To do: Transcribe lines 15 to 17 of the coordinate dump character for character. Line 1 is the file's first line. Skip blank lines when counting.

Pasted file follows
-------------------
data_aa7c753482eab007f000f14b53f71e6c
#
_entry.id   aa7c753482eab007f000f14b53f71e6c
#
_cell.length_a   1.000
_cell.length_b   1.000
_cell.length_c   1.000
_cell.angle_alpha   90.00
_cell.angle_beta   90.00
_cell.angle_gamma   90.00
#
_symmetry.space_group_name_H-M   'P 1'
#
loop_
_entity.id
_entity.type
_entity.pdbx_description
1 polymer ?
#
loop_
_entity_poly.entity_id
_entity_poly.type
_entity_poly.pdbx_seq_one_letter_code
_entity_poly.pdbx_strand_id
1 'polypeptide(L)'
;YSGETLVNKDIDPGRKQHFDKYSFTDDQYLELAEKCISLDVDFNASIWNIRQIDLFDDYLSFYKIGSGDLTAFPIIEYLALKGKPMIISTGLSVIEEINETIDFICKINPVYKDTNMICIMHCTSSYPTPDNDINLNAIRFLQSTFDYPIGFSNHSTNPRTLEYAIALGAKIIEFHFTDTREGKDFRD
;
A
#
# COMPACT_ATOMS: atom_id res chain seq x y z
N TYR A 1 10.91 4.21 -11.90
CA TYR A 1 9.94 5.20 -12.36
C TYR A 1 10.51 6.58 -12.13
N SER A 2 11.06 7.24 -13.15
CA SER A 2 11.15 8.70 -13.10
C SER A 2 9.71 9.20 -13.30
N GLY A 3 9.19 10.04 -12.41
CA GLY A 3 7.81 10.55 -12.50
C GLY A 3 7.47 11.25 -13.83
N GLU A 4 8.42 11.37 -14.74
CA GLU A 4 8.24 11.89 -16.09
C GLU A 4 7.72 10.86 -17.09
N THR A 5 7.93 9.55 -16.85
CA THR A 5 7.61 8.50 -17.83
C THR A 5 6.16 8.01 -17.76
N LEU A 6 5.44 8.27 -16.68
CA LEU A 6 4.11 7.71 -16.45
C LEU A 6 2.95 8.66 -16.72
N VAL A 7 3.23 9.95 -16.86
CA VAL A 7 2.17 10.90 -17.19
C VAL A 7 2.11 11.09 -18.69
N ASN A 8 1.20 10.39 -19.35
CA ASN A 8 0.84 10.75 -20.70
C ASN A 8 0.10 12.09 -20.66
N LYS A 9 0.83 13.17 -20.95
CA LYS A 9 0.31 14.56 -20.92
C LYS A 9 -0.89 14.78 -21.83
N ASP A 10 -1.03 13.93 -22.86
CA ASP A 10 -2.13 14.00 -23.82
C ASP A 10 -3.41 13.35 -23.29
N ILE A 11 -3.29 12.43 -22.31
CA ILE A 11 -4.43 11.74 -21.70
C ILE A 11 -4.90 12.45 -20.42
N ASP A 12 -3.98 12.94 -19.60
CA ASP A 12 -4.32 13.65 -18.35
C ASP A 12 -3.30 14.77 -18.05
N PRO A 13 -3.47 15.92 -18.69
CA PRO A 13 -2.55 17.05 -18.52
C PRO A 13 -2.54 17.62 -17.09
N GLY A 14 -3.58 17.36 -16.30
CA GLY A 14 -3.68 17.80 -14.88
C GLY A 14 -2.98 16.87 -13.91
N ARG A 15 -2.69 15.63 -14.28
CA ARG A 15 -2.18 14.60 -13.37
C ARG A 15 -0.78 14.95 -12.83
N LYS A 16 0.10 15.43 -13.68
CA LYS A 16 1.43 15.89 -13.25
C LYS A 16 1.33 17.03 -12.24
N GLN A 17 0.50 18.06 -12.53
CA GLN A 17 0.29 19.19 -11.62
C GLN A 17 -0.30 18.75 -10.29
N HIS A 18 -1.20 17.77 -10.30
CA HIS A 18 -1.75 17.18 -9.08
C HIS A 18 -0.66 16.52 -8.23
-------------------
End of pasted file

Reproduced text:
_entity.id
_entity.type
_entity.pdbx_description